charge controller voltage output to correctly charge a battery bank, while increasing the output current, eliminating any power loss due to forcing
solar panels to operate at whatever voltage the battery bank was actually at. This opened up the ability to use any cell
count solar panels, as long as the voltage was higher than the battery bank. Although some specialized charge controllers
allow you to charge with a lower voltage solar panel, most of them require higher voltage. Since 60 cell “grid tie” solar panels
are so common now, their price per watt has dropped much lower than the nichy 12V panels, making them an attractive option to charge
battery banks. Just remember you have to use a more expensive
MPPT charge controller to do it. Also note that you cannot use a single 60
cell solar panel to charge a 24V battery bank.

You need at least one 72 cell panel or two
60 cell panels in series to have a voltage high enough to charge 24V. If you are in a cold environment, most 150V MPPT solar charge controllers limit you to up to only two 72 cell panels in series, but
you can do up to three 60 cell panels in series, and still stay within that 150V limitation. So, what about the 72 cell 24V solar panels
for grid tie solar systems? Well, technology and codes move forward, and
newer revisions of the electric codes now allow for 1000V strings for grid tie commercial
and utility scale systems. Also, grid tie inverters are getting bigger
and bigger, allowing for extremely high wattages getting inverted. Since watts equals volts times amps, a way
to increase the wattage of a solar panel is to increase the voltage by adding additional
cells. Adding 12 more cells generally adds an additional
foot of length to the solar panel.

With larger commercial and utility scale projects,
larger panel sizes are able to be used. So 72 cell panels give them a way to regularly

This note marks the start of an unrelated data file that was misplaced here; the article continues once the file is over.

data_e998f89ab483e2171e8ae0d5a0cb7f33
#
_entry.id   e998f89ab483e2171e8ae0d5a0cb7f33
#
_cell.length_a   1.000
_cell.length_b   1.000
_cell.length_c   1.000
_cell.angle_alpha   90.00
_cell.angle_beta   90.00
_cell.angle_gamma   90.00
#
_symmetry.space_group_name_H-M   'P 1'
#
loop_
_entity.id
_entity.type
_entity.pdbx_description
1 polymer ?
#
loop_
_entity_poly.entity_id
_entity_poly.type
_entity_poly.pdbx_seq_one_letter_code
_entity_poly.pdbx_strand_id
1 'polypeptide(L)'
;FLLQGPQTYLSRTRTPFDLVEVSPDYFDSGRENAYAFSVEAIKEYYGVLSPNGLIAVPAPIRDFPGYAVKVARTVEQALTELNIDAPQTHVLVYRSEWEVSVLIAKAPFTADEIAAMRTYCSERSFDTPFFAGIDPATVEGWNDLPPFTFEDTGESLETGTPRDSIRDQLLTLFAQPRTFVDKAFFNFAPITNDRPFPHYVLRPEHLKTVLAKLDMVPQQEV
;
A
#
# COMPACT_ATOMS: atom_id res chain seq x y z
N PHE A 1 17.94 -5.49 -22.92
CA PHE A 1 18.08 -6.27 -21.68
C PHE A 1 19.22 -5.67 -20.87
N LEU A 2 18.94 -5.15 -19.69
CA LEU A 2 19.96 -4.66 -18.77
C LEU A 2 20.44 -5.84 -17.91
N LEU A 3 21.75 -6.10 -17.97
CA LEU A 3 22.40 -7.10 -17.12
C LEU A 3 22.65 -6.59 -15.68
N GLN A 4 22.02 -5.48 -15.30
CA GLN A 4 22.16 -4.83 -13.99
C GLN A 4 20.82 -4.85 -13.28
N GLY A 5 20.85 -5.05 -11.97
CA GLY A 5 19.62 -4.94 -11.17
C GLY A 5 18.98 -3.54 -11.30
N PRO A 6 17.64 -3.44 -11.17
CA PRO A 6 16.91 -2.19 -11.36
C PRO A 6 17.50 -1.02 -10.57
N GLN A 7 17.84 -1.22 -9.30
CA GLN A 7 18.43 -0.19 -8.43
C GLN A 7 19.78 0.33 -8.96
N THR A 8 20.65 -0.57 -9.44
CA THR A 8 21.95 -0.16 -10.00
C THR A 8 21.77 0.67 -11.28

make solar panels well over 300W. Higher wattage solar panels reduce the number
of panels that are needed in the system to reach your target wattage, which can decrease the labor needed to install
them. Higher wattage panels may also reduce the amount of balance of system equipment
needed, including racking, wire, and in some cases, electronics themselves, if they are
using microinverters or DC Optimizers. Note that not all microinverters will support 72
cell solar panels, so 60 cell is still the only option in some cases, mostly for home
systems. Most 72 cell panels still weigh less than
the 50 lb restriction set by OSHA, so can be carried by one person, although their size can make it awkward to
handle alone.

The smaller 60 cell solar panels can be easier to handle. So, what size solar panel you should use for
your project depends on a lot of criteria. Are you building an off-grid or a grid tie
solar system? If it is off grid, what voltage battery bank are you trying to charge? Do you have physical size restrictions that
would limit the size of the panel? Will the equipment you want to use support the solar
panel? Will a higher voltage panel restrict the number
of panels you can use in a system? These are all questions you need to ask to
determine what size panels are right for you.

Give us a call at the altE Store, and we’d
be happy to help you get what you need. I hope this was helpful, if so give us a like
and a share, and subscribe to our channel so we will notify you when we release a new video. And be sure to check out our selection of
solar products at, where we’ve been making renewable doable since 1999..